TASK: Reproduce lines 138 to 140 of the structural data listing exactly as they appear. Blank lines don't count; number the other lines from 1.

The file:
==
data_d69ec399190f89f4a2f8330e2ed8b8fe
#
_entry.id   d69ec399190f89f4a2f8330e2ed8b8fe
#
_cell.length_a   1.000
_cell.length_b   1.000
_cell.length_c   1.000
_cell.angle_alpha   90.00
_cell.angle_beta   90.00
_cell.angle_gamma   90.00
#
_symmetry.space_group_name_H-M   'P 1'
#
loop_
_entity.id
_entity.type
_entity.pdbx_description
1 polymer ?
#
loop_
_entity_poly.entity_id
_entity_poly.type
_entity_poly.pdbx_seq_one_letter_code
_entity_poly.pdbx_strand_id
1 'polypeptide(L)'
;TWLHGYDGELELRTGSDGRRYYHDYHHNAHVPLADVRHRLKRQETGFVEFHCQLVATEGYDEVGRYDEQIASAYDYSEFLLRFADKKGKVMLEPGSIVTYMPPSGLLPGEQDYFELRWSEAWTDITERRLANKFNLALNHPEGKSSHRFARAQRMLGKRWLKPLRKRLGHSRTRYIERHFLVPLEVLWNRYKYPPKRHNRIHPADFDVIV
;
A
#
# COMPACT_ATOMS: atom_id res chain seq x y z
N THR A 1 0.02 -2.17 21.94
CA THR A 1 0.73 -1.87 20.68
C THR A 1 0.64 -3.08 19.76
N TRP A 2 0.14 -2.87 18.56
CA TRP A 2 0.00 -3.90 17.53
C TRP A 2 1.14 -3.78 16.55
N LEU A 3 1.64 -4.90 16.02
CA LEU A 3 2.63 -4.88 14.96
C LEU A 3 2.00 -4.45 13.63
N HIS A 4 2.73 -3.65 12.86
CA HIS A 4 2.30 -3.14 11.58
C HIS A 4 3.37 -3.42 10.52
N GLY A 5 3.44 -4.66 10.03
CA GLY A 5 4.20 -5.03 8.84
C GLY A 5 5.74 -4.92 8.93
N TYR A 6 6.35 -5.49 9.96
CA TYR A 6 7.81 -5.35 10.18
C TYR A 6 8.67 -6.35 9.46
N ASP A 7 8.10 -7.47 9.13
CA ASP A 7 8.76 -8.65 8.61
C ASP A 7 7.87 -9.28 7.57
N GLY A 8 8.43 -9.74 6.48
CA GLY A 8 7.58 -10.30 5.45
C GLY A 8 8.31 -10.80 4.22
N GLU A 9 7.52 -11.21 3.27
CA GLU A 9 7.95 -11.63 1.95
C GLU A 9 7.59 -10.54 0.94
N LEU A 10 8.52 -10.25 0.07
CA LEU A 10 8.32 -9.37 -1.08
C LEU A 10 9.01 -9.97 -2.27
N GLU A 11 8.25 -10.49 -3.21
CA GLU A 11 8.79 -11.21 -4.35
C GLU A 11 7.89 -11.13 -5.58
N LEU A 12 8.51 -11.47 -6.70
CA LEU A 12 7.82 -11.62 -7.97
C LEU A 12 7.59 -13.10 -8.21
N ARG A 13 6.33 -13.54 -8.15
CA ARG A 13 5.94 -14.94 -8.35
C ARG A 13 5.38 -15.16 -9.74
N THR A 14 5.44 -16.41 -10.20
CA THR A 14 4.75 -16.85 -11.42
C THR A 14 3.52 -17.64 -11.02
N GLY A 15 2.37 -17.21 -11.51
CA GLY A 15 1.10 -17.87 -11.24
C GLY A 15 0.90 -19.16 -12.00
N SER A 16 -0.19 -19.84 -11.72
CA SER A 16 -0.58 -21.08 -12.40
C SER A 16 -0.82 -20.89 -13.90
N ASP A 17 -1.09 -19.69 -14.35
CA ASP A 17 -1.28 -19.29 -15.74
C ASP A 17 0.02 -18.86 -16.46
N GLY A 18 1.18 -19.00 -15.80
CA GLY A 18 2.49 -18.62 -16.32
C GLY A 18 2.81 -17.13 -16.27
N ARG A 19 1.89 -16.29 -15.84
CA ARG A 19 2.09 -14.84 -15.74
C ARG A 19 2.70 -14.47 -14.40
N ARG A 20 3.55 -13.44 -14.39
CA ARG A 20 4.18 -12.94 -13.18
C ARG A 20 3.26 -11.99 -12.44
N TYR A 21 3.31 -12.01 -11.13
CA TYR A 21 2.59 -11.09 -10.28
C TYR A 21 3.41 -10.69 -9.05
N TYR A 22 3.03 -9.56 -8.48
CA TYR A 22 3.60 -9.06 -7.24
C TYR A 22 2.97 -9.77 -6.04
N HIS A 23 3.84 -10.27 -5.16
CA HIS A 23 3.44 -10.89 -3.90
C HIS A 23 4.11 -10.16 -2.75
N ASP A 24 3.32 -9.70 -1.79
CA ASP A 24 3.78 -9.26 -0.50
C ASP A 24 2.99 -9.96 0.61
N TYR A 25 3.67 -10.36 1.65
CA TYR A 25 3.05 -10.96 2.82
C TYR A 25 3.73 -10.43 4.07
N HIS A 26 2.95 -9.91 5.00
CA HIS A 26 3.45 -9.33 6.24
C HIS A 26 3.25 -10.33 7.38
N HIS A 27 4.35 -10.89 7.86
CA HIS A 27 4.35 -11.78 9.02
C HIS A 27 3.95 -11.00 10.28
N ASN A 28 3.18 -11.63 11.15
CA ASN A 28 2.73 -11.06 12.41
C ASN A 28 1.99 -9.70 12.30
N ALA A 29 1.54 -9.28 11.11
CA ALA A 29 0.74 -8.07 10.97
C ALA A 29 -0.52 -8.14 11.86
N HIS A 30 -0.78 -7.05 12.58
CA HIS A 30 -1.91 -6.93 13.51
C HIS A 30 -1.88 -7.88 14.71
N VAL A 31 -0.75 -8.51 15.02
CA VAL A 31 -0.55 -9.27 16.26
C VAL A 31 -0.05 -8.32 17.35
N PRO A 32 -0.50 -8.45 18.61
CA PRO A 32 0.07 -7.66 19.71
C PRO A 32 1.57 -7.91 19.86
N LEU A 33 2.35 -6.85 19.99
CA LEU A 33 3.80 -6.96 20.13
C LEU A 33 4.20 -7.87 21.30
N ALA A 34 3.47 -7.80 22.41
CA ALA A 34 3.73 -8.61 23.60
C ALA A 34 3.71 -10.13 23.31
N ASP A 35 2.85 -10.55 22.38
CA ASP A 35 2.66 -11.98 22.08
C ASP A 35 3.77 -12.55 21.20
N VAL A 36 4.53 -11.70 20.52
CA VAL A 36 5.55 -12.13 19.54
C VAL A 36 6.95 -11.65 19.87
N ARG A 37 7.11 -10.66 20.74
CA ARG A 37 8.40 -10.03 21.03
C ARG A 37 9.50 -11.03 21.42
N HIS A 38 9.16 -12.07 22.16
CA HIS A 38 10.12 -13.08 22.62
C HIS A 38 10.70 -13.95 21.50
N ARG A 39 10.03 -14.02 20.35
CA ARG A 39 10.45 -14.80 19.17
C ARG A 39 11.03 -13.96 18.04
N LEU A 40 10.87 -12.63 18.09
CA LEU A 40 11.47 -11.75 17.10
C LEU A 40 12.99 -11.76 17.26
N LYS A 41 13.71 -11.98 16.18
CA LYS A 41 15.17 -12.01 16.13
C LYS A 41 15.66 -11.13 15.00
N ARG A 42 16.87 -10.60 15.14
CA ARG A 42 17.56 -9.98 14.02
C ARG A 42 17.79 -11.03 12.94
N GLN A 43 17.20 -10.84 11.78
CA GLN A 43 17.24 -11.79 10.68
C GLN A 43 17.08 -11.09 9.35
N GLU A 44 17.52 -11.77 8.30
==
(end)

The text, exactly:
C VAL A 36 6.95 -11.65 19.87
N ARG A 37 7.11 -10.66 20.74
CA ARG A 37 8.40 -10.03 21.03